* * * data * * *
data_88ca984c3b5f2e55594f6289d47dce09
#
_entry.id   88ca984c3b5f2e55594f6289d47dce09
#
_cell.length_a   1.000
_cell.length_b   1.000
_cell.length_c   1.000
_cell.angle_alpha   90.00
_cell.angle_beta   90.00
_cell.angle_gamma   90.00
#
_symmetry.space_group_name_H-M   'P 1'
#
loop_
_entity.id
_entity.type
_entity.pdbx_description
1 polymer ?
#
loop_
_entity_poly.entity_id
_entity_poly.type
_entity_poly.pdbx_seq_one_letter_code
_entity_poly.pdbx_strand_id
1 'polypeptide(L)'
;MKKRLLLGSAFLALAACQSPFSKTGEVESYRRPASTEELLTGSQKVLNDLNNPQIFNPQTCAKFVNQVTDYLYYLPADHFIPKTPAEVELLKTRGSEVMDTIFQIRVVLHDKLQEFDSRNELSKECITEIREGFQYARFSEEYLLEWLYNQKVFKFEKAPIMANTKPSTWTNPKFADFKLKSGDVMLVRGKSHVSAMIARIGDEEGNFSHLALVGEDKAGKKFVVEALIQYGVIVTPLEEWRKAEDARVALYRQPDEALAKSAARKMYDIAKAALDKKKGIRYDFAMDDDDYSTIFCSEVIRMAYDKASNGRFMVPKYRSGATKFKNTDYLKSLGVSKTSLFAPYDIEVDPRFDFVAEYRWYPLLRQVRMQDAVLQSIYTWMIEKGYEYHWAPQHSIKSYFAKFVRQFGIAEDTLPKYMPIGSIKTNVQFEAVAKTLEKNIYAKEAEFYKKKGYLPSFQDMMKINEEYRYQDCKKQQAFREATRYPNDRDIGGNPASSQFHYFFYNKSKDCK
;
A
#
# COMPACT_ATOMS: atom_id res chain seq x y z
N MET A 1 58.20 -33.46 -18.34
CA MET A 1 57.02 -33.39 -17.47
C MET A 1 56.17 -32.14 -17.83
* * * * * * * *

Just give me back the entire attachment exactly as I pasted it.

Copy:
data_88ca984c3b5f2e55594f6289d47dce09
#
_entry.id   88ca984c3b5f2e55594f6289d47dce09
#
_cell.length_a   1.000
_cell.length_b   1.000
_cell.length_c   1.000
_cell.angle_alpha   90.00
_cell.angle_beta   90.00
_cell.angle_gamma   90.00
#
_symmetry.space_group_name_H-M   'P 1'
#
loop_
_entity.id
_entity.type
_entity.pdbx_description
1 polymer ?
#
loop_
_entity_poly.entity_id
_entity_poly.type
_entity_poly.pdbx_seq_one_letter_code
_entity_poly.pdbx_strand_id
1 'polypeptide(L)'
;MKKRLLLGSAFLALAACQSPFSKTGEVESYRRPASTEELLTGSQKVLNDLNNPQIFNPQTCAKFVNQVTDYLYYLPADHFIPKTPAEVELLKTRGSEVMDTIFQIRVVLHDKLQEFDSRNELSKECITEIREGFQYARFSEEYLLEWLYNQKVFKFEKAPIMANTKPSTWTNPKFADFKLKSGDVMLVRGKSHVSAMIARIGDEEGNFSHLALVGEDKAGKKFVVEALIQYGVIVTPLEEWRKAEDARVALYRQPDEALAKSAARKMYDIAKAALDKKKGIRYDFAMDDDDYSTIFCSEVIRMAYDKASNGRFMVPKYRSGATKFKNTDYLKSLGVSKTSLFAPYDIEVDPRFDFVAEYRWYPLLRQVRMQDAVLQSIYTWMIEKGYEYHWAPQHSIKSYFAKFVRQFGIAEDTLPKYMPIGSIKTNVQFEAVAKTLEKNIYAKEAEFYKKKGYLPSFQDMMKINEEYRYQDCKKQQAFREATRYPNDRDIGGNPASSQFHYFFYNKSKDCK
;
A
#
# COMPACT_ATOMS: atom_id res chain seq x y z
N MET A 1 58.20 -33.46 -18.34
CA MET A 1 57.02 -33.39 -17.47
C MET A 1 56.17 -32.14 -17.83